By RENE TORRES
Special to the Parade
“I was skinny as a rail when I was eight, but I still got into the action at the club and played golf with the caddies. That’s where I got my killer instinct.” Those are the words of one of the most famous caddies that have come out of Texas, Lee Buck Treviño.
While the local courses of the past utilized caddies to carry the bags for those that could afford to play the game; today, the weekend duffer cruises the course in style. Caddies are a thing of the past – an era gone, but not forgotten.
For the many boys that made their way to the Brownsville Country Club (BCC) and who found a home at the caddie shed – it was an opportunity, like Lee Treviño had, to make money to put food on the table.
But it was not all work and no play, for at least once a year, clubs throughout the valley would stage a medal handicap caddy tournament.
It was in August 1929 that the “Shag bag” caddy tournament at the BCC took place. The event was played in two weekends, after the first round, Robert Champion (9 handicapper) rose to the leader board with a brilliant net score of 70—two under par.
Despite his excellent play, he was only one stroke ahead of Wm. Escalante (25 handicapper), who came in with a net 71, followed by F. Kowalski-net 76, Henry Bowman-net 80, Robert Ruff-net 81, Enrique Saldana, net 81, Louis Peckstein-net 81, Glenn Cherry-net 83, B. Bowman-net 84, Babe Harrison-net 87, and Herbert Thomas, Jr.-net 90.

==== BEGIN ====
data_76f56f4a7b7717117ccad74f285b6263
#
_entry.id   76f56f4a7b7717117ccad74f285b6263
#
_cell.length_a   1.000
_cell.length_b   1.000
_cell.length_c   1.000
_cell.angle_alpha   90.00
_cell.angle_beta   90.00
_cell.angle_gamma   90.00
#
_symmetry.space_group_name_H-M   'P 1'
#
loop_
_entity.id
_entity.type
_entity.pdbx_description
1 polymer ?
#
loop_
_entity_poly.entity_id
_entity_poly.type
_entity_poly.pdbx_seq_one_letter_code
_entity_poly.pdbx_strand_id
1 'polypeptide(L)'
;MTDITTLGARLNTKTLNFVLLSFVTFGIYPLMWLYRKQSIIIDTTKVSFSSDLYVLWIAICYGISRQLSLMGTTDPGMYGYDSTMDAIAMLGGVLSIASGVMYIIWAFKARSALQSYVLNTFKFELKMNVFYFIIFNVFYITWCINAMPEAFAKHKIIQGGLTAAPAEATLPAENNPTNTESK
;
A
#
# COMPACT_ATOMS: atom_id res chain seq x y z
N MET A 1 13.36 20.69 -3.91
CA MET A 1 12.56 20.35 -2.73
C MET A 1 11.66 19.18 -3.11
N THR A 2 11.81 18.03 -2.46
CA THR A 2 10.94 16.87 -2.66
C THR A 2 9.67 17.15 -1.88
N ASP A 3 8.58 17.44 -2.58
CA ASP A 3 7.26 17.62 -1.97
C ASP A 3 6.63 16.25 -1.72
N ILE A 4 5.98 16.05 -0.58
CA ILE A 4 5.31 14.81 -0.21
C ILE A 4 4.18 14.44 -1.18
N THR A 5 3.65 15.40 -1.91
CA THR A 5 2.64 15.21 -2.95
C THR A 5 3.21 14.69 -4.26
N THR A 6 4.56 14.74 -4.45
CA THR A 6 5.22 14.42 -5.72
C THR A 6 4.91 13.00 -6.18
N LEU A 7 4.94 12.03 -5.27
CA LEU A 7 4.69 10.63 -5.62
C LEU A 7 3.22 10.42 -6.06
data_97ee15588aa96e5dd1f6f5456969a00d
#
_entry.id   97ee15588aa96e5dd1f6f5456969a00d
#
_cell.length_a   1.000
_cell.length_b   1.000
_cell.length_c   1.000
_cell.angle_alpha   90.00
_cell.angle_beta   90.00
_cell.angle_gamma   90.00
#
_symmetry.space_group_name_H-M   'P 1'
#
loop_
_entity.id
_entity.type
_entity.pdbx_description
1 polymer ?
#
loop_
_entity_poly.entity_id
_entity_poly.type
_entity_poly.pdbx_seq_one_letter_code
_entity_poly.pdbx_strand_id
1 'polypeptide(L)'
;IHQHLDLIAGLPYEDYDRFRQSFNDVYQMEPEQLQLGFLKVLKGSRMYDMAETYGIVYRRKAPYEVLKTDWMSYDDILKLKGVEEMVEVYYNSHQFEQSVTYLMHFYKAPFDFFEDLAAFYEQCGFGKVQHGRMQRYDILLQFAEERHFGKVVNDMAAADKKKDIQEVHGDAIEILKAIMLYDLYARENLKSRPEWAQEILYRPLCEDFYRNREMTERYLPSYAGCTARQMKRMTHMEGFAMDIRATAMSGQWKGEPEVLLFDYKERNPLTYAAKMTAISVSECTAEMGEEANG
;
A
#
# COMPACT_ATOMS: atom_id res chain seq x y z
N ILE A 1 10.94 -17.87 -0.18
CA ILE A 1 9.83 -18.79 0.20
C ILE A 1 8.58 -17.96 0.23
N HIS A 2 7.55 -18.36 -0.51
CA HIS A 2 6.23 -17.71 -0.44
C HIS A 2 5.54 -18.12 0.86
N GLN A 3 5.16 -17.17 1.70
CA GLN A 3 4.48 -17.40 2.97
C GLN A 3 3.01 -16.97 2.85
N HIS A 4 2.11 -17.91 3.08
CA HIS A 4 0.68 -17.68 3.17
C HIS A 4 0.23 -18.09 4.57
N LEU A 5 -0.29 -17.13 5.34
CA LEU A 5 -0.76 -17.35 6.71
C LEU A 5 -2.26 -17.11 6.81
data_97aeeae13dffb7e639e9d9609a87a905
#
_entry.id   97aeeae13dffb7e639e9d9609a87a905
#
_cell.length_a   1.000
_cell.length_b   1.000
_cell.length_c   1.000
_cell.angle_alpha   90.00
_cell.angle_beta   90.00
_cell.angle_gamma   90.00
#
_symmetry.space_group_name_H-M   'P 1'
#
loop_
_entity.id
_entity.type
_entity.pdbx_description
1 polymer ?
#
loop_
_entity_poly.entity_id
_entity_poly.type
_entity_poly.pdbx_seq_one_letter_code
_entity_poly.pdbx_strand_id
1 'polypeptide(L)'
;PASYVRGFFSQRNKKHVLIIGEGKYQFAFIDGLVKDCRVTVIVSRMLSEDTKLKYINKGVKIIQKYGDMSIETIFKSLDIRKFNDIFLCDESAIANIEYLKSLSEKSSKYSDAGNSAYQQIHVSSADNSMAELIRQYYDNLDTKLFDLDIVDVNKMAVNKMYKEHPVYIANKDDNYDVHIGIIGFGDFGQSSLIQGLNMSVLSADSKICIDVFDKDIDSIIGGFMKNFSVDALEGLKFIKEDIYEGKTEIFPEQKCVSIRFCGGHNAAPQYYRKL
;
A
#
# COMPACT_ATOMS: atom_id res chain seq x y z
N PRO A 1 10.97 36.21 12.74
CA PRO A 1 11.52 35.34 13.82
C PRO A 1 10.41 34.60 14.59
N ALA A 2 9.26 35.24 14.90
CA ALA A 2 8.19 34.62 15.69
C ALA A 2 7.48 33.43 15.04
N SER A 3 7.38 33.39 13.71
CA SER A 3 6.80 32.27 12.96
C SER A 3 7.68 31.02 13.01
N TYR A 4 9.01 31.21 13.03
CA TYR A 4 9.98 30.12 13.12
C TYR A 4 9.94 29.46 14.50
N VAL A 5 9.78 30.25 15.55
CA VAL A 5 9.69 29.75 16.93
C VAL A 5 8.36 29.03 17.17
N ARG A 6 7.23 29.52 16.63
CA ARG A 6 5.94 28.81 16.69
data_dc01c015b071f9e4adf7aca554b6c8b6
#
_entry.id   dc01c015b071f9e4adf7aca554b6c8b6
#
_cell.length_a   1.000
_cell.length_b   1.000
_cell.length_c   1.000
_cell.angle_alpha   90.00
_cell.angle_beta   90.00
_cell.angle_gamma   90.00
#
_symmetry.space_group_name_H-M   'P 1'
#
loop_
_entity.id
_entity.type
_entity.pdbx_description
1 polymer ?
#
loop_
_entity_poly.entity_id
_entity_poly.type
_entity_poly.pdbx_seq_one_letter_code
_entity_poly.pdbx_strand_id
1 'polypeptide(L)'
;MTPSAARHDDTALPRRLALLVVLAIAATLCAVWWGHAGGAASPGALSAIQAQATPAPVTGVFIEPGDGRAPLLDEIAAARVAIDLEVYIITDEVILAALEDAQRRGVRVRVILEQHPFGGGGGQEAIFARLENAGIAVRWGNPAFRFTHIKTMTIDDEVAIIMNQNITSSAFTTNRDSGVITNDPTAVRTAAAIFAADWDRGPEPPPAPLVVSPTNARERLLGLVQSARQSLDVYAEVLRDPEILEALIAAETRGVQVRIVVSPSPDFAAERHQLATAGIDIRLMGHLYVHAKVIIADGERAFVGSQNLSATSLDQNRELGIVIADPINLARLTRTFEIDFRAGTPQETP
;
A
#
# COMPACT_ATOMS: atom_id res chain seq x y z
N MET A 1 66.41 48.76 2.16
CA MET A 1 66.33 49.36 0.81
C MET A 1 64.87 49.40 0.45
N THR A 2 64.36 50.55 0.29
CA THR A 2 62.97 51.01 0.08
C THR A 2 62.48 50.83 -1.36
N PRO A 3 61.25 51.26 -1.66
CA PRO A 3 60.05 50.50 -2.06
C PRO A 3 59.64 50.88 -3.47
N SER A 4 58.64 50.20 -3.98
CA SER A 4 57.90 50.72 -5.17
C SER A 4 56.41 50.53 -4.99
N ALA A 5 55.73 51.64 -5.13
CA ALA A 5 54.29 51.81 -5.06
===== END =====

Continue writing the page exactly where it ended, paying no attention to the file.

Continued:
By the end of the first weekend of play, Champion played the best gross golf, turning in a score card showing 79, his closest gross score rival was Kowalski, who turned in a 96.
Robert Champion was described as a taciturn lad – but his actions spoke louder than words. Although he fought a nip-and tuck battle with William Escalante, Robert recovered from a faltering start to establish himself as champion of the BCC caddies.
Robert finished the tournament with a net score of 138, Escalante, who won second place, came in with a net of 144. Third place honors were carried off by F. Kowalski at 146.
The boys from BCC were highly enthusiastic over the tournament, so much that course officials made immediate plans to schedule the next event within weeks.
In September of the same year, the BCC golfing committee entered Robert in the Junior State Tournament in San Antonio. Playing consistent golf at the Willow Springs course, the local caddy made it to the semi-finals, where he lost to the Edinburg star golfer, Vernon Dixon. Vernon lost in the finals to Lorraine Young from San Antonio. In 1928, as a 16 year old, Robert won the second flight of the junior tournament which was held in Houston.
Much was accomplished by Robert and his colleagues with so much less. Keep in mind that they did not play on manicured courses like we have now, and/or used the scientifically manufactured equipment that golfers use today. How many young golfers of today would score a 77 with the equipment of then?